Triumph have only built 1,530 units of their ultra-desirable Daytona Moto2 765 Limited Edition; 765 for the US, and 765 for the rest of the world. Only six of these R279,000 thoroughbreds have just reached South African shores, and half of them are already spoken for.
We’re not surprised, really—the Daytona Moto2 is the wildest machine to roll out of Hinckley lately. It combines the brand’s awesome 765 triple-cylinder motor with tech gleamed from Triumph’s involvement in Moto2, and wrapping it in a lust-worthy array of carbon fibre and high-performance parts.
We’ve sampled (and loved) this power plant in the Street Triple 765 RS, but the motor in the Daytona Moto2 is a different beast altogether. Between its race-spec internals, all-new gearbox and unique mapping, it’s good for 130 PS (about 128 hp) at 12,250 rpm, and 80 Nm of torque at 9,750 rpm, with a redline of 13,250 rpm.
Inside the motor, you’ll find titanium inlet valves, stronger pistons, DLC-coated gudgeon pins, revised cam profiles, new intake trumpets, modified con rods, a new intake port, crank and barrels, and an increased compression ratio. Tech-y bits include a TFT display, five riding modes, ABS and traction control, and a quick-shifter.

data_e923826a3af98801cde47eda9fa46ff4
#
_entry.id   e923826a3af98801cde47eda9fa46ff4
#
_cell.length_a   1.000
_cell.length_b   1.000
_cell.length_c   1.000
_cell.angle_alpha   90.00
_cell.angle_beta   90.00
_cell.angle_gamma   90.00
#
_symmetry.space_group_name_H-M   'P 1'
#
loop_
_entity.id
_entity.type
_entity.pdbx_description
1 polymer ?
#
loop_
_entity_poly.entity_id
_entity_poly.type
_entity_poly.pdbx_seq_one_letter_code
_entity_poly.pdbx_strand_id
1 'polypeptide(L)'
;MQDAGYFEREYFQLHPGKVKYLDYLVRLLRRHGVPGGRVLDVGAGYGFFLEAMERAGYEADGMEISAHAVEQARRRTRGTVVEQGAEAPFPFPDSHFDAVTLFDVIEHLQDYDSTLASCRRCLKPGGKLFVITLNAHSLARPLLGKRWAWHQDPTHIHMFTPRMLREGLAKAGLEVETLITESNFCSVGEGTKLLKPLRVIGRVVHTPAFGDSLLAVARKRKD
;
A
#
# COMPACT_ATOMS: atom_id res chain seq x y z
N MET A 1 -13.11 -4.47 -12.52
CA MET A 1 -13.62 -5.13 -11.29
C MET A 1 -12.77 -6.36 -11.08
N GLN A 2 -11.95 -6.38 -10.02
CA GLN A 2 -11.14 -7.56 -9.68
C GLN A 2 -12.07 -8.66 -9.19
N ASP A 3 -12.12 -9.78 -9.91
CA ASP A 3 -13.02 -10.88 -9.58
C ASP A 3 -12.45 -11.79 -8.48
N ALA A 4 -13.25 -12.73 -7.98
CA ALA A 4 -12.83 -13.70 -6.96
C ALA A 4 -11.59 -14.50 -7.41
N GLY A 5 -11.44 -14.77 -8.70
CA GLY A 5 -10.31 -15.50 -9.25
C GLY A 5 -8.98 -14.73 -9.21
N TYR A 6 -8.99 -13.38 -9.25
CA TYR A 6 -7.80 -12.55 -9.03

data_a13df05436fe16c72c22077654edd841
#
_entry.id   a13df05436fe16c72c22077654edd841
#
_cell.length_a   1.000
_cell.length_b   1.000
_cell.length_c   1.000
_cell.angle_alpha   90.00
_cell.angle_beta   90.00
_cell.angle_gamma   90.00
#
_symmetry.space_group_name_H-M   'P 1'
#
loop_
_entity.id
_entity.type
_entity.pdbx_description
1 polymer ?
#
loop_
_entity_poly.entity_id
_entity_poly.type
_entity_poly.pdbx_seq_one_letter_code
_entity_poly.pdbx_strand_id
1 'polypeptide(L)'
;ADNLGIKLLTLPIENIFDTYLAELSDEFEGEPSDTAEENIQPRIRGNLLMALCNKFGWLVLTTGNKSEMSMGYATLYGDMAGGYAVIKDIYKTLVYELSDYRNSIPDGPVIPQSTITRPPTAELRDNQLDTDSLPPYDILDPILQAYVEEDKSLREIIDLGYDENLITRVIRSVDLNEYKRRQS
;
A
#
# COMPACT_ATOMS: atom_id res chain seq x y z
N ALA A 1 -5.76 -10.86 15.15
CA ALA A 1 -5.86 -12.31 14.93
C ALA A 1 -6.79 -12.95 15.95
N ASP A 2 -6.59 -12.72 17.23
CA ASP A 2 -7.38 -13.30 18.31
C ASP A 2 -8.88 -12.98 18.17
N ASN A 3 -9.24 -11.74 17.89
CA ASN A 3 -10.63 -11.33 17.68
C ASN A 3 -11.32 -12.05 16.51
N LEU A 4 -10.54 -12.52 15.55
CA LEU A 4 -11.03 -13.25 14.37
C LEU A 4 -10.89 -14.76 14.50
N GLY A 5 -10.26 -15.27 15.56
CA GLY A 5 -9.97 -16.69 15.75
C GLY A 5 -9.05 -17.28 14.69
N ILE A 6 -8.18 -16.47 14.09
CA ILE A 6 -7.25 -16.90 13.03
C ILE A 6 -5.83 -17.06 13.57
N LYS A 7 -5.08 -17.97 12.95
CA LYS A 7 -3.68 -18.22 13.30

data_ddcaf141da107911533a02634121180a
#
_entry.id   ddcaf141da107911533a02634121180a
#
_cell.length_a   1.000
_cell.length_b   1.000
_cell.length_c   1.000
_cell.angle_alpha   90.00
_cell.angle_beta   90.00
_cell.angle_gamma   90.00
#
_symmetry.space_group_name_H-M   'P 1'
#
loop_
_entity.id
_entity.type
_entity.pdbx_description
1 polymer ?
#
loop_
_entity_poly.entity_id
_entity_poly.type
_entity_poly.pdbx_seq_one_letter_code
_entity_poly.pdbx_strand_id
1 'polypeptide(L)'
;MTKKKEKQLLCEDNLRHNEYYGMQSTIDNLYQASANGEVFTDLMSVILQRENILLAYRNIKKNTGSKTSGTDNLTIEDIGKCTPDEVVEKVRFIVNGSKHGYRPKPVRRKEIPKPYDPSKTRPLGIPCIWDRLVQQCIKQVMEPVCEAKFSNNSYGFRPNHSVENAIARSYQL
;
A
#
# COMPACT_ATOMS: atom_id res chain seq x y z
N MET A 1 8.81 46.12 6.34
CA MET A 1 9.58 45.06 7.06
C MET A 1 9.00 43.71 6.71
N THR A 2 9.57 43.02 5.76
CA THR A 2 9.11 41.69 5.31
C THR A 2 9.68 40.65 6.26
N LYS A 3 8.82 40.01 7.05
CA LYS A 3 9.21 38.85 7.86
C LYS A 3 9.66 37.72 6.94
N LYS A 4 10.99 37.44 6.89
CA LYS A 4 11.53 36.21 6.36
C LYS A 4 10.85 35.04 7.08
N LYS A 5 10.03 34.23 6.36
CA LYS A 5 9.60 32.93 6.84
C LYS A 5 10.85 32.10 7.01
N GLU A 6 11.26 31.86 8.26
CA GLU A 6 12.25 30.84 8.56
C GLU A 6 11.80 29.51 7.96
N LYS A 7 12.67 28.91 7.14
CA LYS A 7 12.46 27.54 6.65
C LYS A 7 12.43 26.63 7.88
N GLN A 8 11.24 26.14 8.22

All of that’s crammed into an all-new chassis, borrowed from the prototype 765 that Triumph built when they were developing the Moto2 motor.
It’s kitted with adjustable Öhlins suspension, Brembo Styleema brakes, Pirelli Diablo Supercorsa SP tyres, and a titanium muffler from Arrow.
Triumph South Africa were gracious enough to let us ogle the Daytona 765 Moto2 in the flesh. It’s every bit as exquisite as it appears to be in photos, with the same high-level build quality we’ve come to expect from Triumph.
It’s wrapped in a full complement of carbon fibre bodywork, and adorned with a race-inspired monochrome Union Jack livery. The frame and swing arm sport a clear anodised finish, and the bike has its series number etched into the machine aluminum top yoke. The overall effect is subtle and purposeful; the only hint of colour coming from the gold Öhlins forks.
There’s no doubt that the Daytona 765 Moto2 would be a worthy addition to any dream garage. It’s a little out of reach for us, so we’re waiting with baited breath for a ‘regular’ version of the Daytona 765 to hit the market.
We’re betting it’ll be much the same bike paired-down—minus the carbon fairing, race-spec internals and high-end component spec. Only time will tell.
For more information visit: www.triumph-motorcycles.co.za